Despite his seminal role in the history of philosophy, the thirteenth century thinker Albert the Great remains little known. Prior to World War II, his massive literary output was not fully analyzed by historians largely because, as Etienne Gilson put it, of the amazing "amount of philosophical and scientific information heaped up in his writings." After the war, Albert's work began to receive more attention. By 1955, the Louvain medievalist Fernand Van Steenberghen could confidently declare that Albert was the (...) first thinker to establish "the rightful place of learning in Christianity." A decade later, James A. Weisheipl uncovered evidence of Albert's distinctively naturalistic interpretation of Aristotle in .. (shrink)
We discuss the relation of the Theory of Event Coding (TEC) to a computational model of expert perception, CHREST, based on the chunking theory. TEC's status as a verbal theory leaves several questions unanswerable, such as the precise nature of internal representations used, or the degree of learning required to obtain a particular level of competence: CHREST may help answer such questions.
Alice Gonzi’s Zarathustra a Parigi analyzes the complex reception of Nietzsche’s work in French culture between 1877 and 1930. In the first chapter, she shows how French academic philosophy, generally of neo-Kantian orientation, and the Wagnerian circles in Paris in this period did not consider Nietzsche a canonical philosopher, but rather stigmatized his thought and minimized its importance. As early as 1891, Téodor de Wyzewa, in his F. Nietzsche, le dernier metaphysician, praised Nietzsche as a writer while criticizing him as (...) a radical nihilist and pessimist. Although authors such as Daniel Halévy and Fernand Gregh treated Nietzsche as a philosopher of health and joy as well as a promoter of optimism and amor .. (shrink)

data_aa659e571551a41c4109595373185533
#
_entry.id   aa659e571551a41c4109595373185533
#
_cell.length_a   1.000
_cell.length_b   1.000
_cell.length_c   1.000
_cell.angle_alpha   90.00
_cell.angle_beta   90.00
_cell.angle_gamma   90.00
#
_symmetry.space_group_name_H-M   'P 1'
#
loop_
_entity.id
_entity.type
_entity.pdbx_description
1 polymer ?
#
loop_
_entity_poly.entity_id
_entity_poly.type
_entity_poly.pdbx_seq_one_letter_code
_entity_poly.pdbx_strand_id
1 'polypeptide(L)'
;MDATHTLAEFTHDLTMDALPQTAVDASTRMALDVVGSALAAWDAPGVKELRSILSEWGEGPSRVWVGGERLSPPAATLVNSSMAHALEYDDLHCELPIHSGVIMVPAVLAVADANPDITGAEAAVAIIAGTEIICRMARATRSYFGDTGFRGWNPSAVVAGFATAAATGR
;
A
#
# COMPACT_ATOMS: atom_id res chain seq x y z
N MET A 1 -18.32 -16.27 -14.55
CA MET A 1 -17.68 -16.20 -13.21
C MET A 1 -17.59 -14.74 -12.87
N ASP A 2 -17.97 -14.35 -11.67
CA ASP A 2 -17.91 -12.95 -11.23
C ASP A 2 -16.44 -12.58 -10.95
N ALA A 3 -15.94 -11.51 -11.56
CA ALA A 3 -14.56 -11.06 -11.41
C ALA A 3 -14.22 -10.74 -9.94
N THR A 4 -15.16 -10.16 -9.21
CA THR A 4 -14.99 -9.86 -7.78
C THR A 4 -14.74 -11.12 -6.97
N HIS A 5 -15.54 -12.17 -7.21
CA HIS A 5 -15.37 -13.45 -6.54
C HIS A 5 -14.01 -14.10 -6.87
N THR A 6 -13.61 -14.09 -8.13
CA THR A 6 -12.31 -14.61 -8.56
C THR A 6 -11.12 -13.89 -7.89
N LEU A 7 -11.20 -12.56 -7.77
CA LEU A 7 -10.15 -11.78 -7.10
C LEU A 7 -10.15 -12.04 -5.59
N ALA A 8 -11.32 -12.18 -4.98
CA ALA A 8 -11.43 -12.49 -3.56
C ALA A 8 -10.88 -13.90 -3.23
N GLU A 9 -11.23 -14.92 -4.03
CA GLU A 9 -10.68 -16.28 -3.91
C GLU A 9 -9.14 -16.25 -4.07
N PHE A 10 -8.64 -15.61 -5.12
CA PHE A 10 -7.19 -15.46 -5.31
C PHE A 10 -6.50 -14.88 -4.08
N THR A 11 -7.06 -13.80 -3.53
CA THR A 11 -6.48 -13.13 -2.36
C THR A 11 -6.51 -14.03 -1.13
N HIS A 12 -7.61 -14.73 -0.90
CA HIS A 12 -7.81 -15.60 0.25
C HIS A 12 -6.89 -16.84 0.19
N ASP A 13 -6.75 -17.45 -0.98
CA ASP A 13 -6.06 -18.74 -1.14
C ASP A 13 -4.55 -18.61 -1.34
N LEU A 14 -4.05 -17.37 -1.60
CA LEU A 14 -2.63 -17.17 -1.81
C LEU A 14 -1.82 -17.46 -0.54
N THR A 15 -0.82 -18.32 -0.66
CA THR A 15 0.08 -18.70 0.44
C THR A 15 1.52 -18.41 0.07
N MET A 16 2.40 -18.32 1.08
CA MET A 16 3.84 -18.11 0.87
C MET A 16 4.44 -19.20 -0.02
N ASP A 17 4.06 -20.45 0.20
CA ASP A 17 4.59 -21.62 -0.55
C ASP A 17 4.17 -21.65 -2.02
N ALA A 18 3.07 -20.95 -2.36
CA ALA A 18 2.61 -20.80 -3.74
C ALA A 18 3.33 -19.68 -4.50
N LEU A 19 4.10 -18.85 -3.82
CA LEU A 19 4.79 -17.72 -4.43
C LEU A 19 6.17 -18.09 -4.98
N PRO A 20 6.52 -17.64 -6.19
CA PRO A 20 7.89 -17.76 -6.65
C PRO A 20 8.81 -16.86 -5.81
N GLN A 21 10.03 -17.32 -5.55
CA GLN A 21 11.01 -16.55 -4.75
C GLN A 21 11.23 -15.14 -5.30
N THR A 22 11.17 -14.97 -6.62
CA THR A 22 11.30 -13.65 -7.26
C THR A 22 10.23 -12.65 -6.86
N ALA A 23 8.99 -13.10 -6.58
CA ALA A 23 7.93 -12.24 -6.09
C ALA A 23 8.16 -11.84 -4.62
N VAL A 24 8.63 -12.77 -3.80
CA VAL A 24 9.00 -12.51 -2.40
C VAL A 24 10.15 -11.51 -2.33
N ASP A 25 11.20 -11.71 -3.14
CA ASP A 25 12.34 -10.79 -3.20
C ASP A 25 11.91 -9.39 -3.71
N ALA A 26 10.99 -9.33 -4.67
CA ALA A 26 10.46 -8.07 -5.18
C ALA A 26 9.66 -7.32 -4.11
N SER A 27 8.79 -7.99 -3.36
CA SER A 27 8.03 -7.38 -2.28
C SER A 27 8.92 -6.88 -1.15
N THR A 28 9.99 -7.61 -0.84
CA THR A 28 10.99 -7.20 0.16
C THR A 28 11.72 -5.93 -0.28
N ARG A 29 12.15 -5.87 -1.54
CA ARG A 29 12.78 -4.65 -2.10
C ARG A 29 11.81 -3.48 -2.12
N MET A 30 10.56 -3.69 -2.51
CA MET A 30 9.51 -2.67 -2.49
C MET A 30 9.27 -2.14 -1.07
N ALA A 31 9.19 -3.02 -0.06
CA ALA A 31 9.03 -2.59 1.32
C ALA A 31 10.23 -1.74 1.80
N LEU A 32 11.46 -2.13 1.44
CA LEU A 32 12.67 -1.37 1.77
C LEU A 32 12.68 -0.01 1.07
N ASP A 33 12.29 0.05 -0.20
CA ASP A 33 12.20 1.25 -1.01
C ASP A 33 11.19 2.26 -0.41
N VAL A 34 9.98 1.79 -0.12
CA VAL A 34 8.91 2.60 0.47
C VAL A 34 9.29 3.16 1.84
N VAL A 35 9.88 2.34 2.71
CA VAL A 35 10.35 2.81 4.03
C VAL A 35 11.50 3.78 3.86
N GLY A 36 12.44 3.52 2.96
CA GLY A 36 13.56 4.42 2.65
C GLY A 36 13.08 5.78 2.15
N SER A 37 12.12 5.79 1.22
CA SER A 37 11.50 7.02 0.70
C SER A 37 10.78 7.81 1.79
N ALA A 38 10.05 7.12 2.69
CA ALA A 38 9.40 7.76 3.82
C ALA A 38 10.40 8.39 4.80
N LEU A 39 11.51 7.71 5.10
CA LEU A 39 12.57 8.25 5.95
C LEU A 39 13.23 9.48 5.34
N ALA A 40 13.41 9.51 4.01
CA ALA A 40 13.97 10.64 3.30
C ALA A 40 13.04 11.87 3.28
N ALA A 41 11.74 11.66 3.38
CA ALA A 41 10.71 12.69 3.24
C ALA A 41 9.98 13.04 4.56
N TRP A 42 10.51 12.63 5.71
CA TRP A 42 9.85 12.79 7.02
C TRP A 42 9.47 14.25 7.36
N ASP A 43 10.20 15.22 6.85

This paper examines the apparent contradictions between the use of the fragmented close-up in Fernand Léger's film Ballet mécanique (1924) and his depiction of the cohesive face in his painting in the early 1920s. I argue that this paradox stems from Léger's seeing, in certain pre-war movements whose aesthetics were premised on fragmentation, an endorsement of the supreme value of technology and modernity to the human subject, and of the suborning of that subject to industrial modernity, with all the (...) catastrophic human consequences that were then witnessed in the First World War. These ?aesthetics of fragmentation? are then compared and contrasted with Purism's post-war reconciliation of ?man? as a cohesive being, achieved through its conservative revision of modernist aesthetics. This critique is effected through the ?portmanteau? of Ballet mécanique, which is effectively an assemblage of different pre-war modernist aesthetics contrasted with Purist depictions of cohesive form. (shrink)